NASARAWA IS A NEAR FAILED STATE â€“ PROF GYEWADO, AC GOVERNORSHIP ASPIRANT
How do you look at the developmental problems of the state as we approach 2011?
Basic problem number one is leadership. Second is development. We have a leadership problem. We need to respond to the needs of our people, and therefore we have found ourselves in a near failed state. The leadership lacks mandate and therefore our people are in poverty and in a state that is undesirable in the 21st century.
The second problem is associated with the first. We are unable to see visible development that can excite our people. Projects have not been delivered in a form that our people can be happy that the government has performed. Subsequently, we are faced with a situation in which there is an urgency to reposition the Education sector; there is the need to intervene constructively in our attitudes. We need to be environmentally sensitive.
There is also the need to move the state beyond taking gifts of federal allocation and be able to generate resources internally to meet the aspiration of our people. I think these are possible, because we are the gateway to the FCT, and there are a lot of things that we can do that will help us in generating internal revenue to a substantial level.
You were once a deputy governor of the state, would you say that the dreams of the founding fathers could be met in the next four or five years?
Yes, I can say we can. If there is attitudinal change, because for the past three years we are not sure that this government is capable of delivering on its mandate.
We do not see a situation where the present PDP government will deliver services to our people. We have not seen anything. Our cities are in a shambles. We don't even know the level of internally generated revenue. Our schools are in a state that is unexplainable. And you have even low morale in the civil service that is supposed to act as the engine room in churning out policies and programs.
You have been there before, and now you want to go for the main pie, i.e Governor. How would you assess the politics of 2011?
Well, we are hoping that a number of things are falling in place. We are hoping that the Nigerian political family has realized that we need to act very politically to convince all the local and global communities that there is something in politics. So we are hoping that as we move towards 2011, we need to work hard to provide for a credible electoral process and election.
We work to make sure that our votes count. We make sure that people are elected on the basis of their credibility and their potentials to deliver. And so because we are all optimists, that's why we are in this game. We believe we can all work hard, put our hands on the deck and capture the exigencies of the moment, and see how we can move forward. I think Mr president at least retains some measure of credibility, and we will hold him by it. We will push him further and we are hoping that something good will come out of it.
To what extent do you think religion will play a role in determining the leadership of the state in 2011?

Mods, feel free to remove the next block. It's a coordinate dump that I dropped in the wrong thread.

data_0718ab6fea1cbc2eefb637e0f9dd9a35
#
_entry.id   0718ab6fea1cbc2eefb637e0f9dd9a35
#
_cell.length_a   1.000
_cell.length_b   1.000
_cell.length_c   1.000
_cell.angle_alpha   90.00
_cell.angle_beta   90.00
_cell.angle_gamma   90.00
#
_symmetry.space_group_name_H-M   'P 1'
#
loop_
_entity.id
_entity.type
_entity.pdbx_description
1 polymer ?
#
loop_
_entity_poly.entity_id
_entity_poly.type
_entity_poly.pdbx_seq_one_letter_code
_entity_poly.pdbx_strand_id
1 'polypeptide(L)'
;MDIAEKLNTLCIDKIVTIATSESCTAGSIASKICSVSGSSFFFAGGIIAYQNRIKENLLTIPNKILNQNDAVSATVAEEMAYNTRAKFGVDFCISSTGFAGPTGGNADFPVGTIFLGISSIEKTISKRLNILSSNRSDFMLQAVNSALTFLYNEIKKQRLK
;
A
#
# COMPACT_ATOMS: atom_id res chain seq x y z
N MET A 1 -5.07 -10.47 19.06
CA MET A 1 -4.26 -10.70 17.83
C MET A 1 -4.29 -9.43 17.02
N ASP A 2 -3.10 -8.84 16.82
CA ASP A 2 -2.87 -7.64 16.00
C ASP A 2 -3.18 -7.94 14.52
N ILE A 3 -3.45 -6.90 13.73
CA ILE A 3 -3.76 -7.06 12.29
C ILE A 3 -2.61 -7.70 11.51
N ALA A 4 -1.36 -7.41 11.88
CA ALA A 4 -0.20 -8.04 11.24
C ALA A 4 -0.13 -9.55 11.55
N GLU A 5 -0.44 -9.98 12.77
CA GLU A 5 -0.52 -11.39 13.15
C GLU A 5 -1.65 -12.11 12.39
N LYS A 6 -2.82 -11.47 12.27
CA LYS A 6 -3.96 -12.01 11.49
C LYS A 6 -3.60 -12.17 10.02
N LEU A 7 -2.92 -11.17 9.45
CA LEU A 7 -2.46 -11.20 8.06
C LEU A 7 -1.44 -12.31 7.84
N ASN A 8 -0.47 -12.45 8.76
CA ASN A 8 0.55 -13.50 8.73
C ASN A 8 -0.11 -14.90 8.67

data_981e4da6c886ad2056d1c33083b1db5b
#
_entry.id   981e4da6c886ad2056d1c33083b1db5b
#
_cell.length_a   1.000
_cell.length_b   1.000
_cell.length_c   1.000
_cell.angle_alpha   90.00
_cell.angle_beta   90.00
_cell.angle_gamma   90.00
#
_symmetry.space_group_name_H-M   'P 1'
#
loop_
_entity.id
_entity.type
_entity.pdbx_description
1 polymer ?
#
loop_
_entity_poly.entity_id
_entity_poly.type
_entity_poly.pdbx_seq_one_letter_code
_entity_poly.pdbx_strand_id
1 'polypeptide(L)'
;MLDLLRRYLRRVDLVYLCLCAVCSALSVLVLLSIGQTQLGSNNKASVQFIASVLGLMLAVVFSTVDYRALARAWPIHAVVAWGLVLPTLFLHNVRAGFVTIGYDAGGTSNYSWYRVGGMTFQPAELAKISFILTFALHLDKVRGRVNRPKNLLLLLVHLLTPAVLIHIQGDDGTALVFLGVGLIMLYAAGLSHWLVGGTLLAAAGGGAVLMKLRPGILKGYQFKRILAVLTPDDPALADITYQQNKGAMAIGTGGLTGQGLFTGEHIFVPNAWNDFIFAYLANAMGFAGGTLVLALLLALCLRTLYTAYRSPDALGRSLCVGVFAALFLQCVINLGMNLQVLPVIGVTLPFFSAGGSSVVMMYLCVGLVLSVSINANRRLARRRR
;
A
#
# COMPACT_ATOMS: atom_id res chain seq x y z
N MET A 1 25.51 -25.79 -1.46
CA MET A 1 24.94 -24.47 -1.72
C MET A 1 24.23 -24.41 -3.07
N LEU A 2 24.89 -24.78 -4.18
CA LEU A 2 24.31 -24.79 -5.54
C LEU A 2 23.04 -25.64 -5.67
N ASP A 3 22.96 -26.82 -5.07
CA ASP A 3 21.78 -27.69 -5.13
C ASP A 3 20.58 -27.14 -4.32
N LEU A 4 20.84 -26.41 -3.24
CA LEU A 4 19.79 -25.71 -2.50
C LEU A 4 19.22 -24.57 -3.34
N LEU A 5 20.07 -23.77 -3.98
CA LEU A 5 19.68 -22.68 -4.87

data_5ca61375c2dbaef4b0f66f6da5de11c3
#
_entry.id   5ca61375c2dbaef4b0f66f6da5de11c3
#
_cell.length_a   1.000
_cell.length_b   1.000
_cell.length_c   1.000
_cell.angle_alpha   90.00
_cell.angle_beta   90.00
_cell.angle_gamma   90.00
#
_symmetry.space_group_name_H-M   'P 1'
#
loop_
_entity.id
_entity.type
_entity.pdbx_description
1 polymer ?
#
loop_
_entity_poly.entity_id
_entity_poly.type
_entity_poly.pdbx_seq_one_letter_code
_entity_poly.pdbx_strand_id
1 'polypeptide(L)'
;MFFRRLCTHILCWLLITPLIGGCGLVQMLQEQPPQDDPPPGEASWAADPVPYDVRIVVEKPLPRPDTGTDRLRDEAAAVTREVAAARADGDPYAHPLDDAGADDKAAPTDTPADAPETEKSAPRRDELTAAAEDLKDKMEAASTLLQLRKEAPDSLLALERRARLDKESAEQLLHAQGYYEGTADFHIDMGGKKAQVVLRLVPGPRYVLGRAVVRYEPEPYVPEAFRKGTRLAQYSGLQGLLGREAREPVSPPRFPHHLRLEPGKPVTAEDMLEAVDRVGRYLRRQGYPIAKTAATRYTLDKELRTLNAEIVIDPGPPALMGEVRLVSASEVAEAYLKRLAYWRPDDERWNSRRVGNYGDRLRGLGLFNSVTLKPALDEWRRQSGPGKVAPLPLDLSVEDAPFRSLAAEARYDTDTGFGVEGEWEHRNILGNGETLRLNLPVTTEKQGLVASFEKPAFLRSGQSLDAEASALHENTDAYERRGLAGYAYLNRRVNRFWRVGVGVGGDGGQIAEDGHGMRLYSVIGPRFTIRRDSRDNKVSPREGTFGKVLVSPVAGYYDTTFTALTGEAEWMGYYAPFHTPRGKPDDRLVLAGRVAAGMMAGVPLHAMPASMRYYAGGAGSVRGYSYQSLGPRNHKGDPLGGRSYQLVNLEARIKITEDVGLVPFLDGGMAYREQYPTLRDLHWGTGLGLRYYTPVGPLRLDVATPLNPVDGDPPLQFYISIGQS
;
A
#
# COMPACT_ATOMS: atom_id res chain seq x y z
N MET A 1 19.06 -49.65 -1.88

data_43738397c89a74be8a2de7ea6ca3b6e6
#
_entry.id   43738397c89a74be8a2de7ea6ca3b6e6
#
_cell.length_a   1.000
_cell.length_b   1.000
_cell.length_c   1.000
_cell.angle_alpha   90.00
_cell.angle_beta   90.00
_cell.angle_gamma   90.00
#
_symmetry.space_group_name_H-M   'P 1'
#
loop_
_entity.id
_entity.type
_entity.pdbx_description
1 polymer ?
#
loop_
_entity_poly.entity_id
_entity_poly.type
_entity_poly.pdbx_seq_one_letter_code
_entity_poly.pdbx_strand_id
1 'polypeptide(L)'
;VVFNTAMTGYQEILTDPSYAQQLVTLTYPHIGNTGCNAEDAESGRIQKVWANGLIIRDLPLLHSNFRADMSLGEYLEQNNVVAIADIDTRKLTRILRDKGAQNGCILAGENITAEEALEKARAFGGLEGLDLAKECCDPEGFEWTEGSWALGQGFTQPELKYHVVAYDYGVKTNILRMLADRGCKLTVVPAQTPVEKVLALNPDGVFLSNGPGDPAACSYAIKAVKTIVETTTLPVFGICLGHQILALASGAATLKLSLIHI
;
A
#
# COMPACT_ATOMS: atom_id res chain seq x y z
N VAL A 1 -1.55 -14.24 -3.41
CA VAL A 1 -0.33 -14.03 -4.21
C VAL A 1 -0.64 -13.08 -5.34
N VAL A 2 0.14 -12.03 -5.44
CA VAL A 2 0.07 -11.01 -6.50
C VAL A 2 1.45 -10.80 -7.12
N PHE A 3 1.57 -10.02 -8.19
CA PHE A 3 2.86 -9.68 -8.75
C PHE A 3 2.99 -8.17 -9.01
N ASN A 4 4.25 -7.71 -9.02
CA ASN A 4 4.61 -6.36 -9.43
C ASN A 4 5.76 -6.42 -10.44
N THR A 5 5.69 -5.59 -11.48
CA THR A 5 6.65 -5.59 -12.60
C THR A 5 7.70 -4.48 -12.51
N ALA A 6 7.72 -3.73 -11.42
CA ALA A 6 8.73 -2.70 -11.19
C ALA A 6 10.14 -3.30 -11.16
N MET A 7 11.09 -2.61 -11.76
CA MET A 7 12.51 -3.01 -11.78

Well, somehow, somewhere, the present regime is insensitive about religion. If there is a candidate change, I am sure that any other person, other than the present regime will move away from this insensitivity to the diversities of the state, including religion and we will have no problem. But if he remains out there, there is a possibility that religion will play some role in the politics of the state. I wish it were not so.
Do you think any section of the state is marginalized and will it impact on the 2011 election?
Certainly, these are things we have been talking about. I come from the North district and one of the things we argue is that ever since the creation of Nasarawa, the North has never had an ambassadorial position. We believe it is unfair. Others have had it in numbers. We also believe that, as it is today, there is no person from Nasarawa North who is a member of any constitutional agency today at the federal level.
Before then, we had, but they have all been removed from Nasarawa North and taken somewhere else. If there are more than three constitutional bodies, we should at least have one. And if we don't have any, certainly it smacks of unfairness to us. And so we can claim marginalisation to some extent. In real terms we have also found out that this government has very little impact in terms of developmental programs. The essential part of the so-called developmental programs is domiciled outside the zone.
As the day draws near, what is your advice to the people?
I believe that the people realize that our contest for power is not because I need to be governor. I believe like most of us here, that this government has not delivered on its mandate, and we need persons with requisite qualification, experience and disposition to challenge for leadership. And I offer myself because I believe I have had the experience, I know the state well; I am a teacher.
I look at the state in all ramifications and I want our people to rise up to the challenge and let us move our state from a rural one, to a modern state, offering a lot of opportunities to our people, providing even tourism destination to many Nigerians in Abuja, and everywhere else. I believe our collective effort should rescue our state from its near failed status. And we must all work for this reality and necessity.